Release Date: Aug 9
Things get off to a great start with the third volume of Series 5 (though aren’t we all just waiting for the box set in November?) with Amy’s Choice, a story which introduced the most excellent Dream Lord played so exquisitely by Toby Jones. It’s a terrific yarn and its freshness is thanks to the Who newbie, Simon Nye who takes a sci~fi/fanatsy staple and creates a most engaging tale. Top marks to the production team for making the TARDIS looked like its never looked like before. The denouement may come a little too abruptly but that chilling reminder of the Doc’s dark side and his deepest admissions make this a corker.
“Corker”, however, is not a word I’d use to describe either The Hungry Earth or Cold Blood. Although many “fans”, and I use the word quite wrongly, seemed to take umbrage at the redesign of the Silurians the problems I have with their two~part return are not caused by their rather spiffy new appearance. Before I get to my issues, I will state that I like the Silurians update. Frankly the three eye thing they had going on in the Seventies didn’t particularly convince me (though the story was top~notch). But back to 2010. Or, rather, 2020.
This series got off to such a good start but I feel that midway a certain familiarity had already begun to sink in. What am I referring to? Well, The Hungry Earth marked another story with church scenes in it (the previous Vampires of Venice for example, and there were similar environs in The Beast Below and The Time of Angels). And then Cold Blood saw more underground scenes (witness the aforementioned Weeping Angels story). If I may return to Amy’s Choice, we get more dilapidated buildings and yet another monster baring teeth; The Eleventh Hour, Beast and Vampires all featured that trope (not to mention the Weeping Angels, again).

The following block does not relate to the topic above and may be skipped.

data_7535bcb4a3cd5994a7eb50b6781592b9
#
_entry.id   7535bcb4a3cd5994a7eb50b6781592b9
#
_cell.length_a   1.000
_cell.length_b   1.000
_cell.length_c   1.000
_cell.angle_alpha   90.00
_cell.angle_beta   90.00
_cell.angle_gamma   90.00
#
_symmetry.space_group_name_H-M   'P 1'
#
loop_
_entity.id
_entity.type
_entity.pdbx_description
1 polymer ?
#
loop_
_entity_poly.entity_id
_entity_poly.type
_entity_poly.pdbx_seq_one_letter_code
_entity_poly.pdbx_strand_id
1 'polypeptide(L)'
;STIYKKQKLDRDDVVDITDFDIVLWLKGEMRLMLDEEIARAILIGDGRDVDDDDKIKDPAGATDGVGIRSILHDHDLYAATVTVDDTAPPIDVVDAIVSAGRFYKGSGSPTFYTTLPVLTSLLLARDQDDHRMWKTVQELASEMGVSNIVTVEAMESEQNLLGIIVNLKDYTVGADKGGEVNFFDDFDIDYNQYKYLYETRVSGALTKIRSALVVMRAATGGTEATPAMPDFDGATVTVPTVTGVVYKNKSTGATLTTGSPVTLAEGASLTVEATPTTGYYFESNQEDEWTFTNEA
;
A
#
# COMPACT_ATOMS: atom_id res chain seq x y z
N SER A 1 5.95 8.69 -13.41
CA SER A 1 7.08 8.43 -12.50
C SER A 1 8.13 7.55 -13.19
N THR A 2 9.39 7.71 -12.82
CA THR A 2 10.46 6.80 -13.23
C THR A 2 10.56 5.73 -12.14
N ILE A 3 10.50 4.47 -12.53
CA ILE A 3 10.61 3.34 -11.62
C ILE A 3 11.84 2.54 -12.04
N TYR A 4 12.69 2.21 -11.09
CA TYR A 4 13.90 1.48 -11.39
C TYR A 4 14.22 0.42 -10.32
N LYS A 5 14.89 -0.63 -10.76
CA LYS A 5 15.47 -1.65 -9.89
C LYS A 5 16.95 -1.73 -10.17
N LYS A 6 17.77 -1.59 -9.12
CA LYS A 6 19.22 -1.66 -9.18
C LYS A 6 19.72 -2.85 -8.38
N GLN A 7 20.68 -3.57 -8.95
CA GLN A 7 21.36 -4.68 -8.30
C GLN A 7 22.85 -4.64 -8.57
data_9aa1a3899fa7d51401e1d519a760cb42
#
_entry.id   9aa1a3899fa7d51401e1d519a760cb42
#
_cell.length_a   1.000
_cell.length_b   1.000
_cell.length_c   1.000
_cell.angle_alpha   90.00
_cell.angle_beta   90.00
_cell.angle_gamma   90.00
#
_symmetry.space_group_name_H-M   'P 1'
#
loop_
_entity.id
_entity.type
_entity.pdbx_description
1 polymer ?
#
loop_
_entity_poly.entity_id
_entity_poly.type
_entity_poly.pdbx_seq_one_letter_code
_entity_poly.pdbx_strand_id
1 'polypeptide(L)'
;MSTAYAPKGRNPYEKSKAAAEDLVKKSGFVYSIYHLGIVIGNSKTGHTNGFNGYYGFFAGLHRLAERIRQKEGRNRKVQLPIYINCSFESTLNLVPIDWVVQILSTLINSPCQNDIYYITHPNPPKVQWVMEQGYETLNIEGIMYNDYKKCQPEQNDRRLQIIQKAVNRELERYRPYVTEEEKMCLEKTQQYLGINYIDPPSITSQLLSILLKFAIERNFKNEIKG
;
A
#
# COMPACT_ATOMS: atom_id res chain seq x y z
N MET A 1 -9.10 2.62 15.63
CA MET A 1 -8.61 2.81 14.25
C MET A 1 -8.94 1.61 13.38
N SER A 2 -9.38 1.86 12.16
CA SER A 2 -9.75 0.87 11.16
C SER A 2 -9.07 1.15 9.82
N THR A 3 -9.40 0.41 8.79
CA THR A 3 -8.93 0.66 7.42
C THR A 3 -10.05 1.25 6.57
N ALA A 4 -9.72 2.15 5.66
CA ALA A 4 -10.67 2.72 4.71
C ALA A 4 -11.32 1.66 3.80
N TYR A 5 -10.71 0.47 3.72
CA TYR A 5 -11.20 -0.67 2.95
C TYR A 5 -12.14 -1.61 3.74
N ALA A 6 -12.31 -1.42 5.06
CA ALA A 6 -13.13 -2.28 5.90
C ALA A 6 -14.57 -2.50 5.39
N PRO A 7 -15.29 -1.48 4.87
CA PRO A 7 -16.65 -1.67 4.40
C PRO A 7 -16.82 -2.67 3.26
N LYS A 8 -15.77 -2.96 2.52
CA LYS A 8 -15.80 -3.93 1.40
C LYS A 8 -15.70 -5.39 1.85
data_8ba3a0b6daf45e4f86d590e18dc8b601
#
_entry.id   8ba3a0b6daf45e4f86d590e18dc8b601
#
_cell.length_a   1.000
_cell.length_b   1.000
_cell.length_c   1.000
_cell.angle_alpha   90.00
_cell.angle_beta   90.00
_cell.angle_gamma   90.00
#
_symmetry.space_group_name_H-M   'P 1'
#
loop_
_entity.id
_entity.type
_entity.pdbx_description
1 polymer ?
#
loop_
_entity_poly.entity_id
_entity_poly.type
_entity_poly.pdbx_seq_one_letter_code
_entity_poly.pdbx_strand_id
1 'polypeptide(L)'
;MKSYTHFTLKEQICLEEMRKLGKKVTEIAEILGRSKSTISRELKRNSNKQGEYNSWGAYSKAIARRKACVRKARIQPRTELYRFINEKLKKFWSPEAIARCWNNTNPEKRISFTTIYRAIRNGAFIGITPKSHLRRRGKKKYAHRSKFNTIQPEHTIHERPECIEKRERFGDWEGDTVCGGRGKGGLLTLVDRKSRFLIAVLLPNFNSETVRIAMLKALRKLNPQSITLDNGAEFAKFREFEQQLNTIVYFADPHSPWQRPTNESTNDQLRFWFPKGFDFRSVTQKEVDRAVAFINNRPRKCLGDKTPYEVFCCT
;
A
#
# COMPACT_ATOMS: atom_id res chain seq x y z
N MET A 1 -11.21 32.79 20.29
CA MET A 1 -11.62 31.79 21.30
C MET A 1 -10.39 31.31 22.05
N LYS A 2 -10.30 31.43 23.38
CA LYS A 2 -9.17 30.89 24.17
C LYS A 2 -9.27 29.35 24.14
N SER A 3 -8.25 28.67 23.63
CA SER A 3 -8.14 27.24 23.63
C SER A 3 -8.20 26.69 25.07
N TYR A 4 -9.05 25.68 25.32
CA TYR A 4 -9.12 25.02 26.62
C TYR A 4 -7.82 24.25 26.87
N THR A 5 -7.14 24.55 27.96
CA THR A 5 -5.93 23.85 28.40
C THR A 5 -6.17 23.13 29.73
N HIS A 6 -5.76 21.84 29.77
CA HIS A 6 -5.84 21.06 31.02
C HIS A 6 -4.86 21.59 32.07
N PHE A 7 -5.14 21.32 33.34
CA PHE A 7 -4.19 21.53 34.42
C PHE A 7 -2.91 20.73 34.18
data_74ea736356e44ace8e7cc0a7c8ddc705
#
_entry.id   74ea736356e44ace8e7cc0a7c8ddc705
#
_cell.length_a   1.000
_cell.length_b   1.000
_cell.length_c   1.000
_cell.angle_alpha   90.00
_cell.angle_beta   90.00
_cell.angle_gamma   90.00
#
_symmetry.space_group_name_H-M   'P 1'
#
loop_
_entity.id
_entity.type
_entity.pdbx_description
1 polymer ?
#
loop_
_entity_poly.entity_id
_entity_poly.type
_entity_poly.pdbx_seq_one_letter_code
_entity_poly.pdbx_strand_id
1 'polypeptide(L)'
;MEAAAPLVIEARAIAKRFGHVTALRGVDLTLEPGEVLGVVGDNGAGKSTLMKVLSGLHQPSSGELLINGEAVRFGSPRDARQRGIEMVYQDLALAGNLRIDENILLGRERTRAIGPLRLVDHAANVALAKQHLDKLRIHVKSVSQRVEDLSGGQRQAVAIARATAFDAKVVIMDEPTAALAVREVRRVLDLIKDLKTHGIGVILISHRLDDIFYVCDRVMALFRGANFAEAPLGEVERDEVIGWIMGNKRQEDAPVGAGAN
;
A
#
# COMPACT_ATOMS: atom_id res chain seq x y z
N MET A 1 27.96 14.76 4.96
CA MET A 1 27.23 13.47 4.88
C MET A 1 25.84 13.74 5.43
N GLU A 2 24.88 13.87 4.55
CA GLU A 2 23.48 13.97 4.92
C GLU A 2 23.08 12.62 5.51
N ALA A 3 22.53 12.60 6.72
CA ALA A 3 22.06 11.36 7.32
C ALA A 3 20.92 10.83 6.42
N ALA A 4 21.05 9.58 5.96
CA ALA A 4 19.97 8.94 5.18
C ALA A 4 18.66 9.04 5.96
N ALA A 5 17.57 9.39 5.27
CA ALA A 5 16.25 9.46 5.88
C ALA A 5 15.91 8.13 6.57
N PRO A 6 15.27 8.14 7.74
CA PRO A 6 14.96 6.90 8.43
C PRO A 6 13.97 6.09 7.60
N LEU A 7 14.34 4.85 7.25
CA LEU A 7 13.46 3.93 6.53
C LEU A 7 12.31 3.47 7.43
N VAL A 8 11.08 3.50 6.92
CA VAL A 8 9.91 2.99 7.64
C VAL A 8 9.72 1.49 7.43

Not only that, but we get characters who, frankly, didn’t interest me at all – the family and Nasreen Chaudhry fail to emotionally connect. Most galling of all was Rory’s death – didn’t we just see that in Amy’s Choice? No shock, or even sadness, at all. As he was brought back to life in the previous story, his demise is obviously not final so any drama that was meant to have been garnished from his death here is non~existent. The story itself is adequate, the two parts giving it a chance to breathe, as it were, and the underground visuals are purty bloody great but, barring the recovery of a piece of the TARDIS, it’s unmemorable.
Thanks to 2|entertain